In the first place Siggy I have always been fascinated by rocks, rocks that have a different shape or different color have been something I enjoyed. I liked to walk the grounds where ever I have lived and search for rocks.
Even when I was your age I was looking at the rocks on our farm where we grew up.
We had a lot of sand rocks and I discovered I could break them up into piles of sand. Some of the rocks were yellow and some were more orange and once in a while I would find a rock that was wine colored. I would spend hours breaking these sand rock until they were partials of sand. Why? I just like to see the different colors of the rocks. We also had flint rocks on the farm and nothing would break a flint rock so my pounding rocks were usually flint rocks .
The rock I sent you the last time was a petrified rock and it a very interesting story as to how these rocks were formed.
The rock that I sent last is a geode and they are found in Arkansas. I bought the rock at a place in Arkansas that had many rocks for sale. Janet and I went on several trips in the last few years I worked and we never passed up a rock selling place much to Janet discussed. She thought my fascination with rocks was silly.
The rock I sent has been cut open with a saw. I have one here some where that has never been cut and I have tried to bust it open with a hammer. I can tell you these rocks are hard and my hammer didn't amount to much with the rock. It is still unbroken.
You made do what ever you want with the rock . I gave it to you and it is your to do as you please.
One of the most unusual rock I have ever seen are next to your grandma's house she lived in before she moved . When I saw those Hugh rocks near your pop's house I was filled with wonder... I wondered where they came from and I wondered what had brought them to where they were on your pop's land.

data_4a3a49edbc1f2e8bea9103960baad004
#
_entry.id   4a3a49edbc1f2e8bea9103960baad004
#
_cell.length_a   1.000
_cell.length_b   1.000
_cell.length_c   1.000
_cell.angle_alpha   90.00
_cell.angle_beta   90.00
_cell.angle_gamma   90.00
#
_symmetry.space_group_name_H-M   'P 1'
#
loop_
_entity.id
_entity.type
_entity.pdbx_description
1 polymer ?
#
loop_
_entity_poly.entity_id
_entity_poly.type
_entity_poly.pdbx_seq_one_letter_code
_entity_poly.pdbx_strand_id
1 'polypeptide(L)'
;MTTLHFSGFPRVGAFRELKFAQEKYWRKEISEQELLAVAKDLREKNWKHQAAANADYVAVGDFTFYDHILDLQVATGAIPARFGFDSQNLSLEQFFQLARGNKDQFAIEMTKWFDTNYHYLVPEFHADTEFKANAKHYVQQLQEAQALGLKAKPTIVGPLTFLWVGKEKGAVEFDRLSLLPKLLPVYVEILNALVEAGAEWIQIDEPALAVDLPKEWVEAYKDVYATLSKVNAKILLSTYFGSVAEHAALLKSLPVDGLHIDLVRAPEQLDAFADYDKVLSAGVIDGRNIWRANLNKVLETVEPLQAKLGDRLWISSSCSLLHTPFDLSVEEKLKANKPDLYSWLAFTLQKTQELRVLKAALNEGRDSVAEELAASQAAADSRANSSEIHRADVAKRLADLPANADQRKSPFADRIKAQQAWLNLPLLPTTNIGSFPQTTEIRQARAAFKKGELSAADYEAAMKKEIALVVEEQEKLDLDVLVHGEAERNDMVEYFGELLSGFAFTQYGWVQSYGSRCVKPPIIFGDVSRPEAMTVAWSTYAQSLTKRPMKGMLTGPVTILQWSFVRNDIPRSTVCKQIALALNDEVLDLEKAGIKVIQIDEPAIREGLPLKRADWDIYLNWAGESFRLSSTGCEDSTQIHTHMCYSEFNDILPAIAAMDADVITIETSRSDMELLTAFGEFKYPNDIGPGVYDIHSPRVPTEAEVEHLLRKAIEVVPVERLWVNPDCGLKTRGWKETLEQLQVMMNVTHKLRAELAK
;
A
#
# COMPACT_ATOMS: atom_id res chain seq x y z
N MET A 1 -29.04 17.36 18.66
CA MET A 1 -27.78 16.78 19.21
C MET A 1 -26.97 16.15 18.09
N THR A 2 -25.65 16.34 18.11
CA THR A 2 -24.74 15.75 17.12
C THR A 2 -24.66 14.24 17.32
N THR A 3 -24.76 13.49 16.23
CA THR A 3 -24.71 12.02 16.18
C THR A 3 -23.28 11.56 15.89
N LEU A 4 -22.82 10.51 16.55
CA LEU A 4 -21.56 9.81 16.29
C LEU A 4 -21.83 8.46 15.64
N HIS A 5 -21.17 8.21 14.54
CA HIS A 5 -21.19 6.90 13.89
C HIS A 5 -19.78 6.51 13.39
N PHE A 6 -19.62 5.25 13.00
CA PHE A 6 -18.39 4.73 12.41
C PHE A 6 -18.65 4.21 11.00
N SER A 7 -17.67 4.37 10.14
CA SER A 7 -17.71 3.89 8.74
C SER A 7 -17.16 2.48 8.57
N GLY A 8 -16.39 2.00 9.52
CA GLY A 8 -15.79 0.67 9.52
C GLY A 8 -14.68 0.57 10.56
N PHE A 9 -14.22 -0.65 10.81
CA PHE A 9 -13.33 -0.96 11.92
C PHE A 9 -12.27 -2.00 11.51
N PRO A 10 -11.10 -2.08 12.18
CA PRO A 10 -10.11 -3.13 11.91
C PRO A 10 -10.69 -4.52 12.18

If you develop a interest in rocks you will have a life time hobby.
- information about your kind of rock... actually formed, there are theories among geologists about the processes that take place. There are generally two types of geodes. One geode is made out of lava. The other is made from dolomite, a limestone-like sedimentary rock. Each geode is created through different processes. All geodes, no matter how they are formed, must contain hollow bodies in which crystals can form.
How Geodes Are Formed From Dolomite
- The formation of geodes from dolomite is much more complicated that those formed out of lava rocks. The theory of how dolomite geodes are formed came from geologist Robert Maliva in 1987. His theory goes that the geode cavity formed from a small, hard spheroid that later dissolved and became a cavity, a process that began over 350 million years ago in the warm, shallow waters that once covered what is now the central United States region. Lime sediments grew in the warm saltwater. When the saltwater interacted with sediments rich in calcite, the calcite metastasized into the minerals dolomite and anhydrite.
The anhydrite then turned into hard spheroid bodies inside the dolomite. Meanwhile, the dolomite changed from a sediment into a hard rock. Anhydrite will dissolve even in the slightest amounts of acid in water. Thus, after acidic water was introduced, outer areas of the anhydrite broke away and were replaced with quartz, which were in the beginning only small fibers of crystal. The centers of the anhydrite bodies were then dispersed completely. Quartz was fed through the rock from water rich with minerals, forming the crystals that grow inside. Over time, the rocks disintegrated, leaving the dolomite to open the elements and causing it to dissolve.